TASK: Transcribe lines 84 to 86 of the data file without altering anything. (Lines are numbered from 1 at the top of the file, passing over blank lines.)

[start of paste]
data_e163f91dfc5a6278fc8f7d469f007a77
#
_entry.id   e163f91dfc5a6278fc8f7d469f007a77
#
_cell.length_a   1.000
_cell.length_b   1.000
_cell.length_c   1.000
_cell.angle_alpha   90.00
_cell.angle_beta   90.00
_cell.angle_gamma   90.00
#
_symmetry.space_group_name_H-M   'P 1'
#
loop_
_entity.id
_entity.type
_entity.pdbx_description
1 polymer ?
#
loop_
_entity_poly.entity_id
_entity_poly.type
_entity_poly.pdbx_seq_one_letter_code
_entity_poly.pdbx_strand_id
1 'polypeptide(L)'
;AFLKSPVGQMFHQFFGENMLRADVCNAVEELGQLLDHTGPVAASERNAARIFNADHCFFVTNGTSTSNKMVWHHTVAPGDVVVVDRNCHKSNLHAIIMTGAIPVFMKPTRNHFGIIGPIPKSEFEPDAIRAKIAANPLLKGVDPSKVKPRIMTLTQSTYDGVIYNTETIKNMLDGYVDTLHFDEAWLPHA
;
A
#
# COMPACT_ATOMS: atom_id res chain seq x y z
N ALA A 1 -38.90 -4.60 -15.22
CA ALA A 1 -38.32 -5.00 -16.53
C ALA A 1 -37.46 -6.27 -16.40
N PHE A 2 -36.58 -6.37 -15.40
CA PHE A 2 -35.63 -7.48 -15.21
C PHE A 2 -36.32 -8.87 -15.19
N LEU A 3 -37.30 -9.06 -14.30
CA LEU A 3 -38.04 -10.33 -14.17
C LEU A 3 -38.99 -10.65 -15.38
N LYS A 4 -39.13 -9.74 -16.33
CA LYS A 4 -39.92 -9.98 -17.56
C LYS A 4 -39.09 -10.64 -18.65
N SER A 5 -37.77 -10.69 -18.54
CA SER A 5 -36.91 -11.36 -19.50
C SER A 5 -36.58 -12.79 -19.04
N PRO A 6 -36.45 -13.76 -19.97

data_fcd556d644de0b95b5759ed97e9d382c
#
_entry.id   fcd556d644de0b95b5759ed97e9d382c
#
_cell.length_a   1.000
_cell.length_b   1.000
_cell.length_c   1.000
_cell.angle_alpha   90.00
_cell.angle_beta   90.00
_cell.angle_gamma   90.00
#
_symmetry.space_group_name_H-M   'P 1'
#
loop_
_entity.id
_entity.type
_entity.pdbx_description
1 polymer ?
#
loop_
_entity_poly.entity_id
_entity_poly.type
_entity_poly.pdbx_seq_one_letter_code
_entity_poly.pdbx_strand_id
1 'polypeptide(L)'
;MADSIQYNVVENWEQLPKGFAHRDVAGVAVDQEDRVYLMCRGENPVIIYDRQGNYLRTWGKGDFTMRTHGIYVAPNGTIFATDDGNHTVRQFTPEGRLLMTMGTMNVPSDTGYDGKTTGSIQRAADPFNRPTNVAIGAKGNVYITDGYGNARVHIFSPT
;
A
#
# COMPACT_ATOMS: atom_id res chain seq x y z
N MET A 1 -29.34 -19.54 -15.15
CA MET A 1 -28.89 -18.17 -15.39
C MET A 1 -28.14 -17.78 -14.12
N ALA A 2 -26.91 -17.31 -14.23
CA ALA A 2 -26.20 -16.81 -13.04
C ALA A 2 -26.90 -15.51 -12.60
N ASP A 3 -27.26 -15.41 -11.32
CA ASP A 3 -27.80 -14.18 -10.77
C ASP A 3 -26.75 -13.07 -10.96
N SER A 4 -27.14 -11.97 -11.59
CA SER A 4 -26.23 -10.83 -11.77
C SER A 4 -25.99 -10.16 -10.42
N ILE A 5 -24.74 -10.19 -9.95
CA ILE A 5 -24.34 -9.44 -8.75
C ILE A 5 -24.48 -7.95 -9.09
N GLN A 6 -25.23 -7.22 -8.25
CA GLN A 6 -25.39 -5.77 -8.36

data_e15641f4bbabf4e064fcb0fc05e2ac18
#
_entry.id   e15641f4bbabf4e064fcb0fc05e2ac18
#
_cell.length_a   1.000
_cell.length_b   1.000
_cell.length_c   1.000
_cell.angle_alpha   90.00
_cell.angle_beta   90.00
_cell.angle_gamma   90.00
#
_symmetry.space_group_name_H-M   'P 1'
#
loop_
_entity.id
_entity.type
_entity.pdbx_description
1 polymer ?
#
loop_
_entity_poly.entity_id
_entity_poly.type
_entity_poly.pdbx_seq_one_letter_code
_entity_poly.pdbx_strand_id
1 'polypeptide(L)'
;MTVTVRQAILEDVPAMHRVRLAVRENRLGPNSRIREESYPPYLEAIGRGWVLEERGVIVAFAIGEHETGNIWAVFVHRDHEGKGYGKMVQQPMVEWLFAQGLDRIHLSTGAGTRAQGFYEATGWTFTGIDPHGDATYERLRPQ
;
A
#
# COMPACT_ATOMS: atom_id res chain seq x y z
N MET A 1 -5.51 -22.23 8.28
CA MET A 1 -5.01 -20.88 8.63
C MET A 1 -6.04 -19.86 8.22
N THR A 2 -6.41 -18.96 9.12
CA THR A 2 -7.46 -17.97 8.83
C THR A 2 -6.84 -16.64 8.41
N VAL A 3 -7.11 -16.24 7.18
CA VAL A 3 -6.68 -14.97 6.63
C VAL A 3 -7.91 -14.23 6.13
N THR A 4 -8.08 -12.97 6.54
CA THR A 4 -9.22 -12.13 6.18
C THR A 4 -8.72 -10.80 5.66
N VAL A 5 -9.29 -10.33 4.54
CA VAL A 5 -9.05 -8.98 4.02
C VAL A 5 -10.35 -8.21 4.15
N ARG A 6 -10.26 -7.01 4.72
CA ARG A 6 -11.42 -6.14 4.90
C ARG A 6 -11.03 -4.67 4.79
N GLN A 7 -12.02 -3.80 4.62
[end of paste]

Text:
CA ASP A 3 -27.80 -14.18 -10.77
C ASP A 3 -26.75 -13.07 -10.96
N SER A 4 -27.14 -11.97 -11.59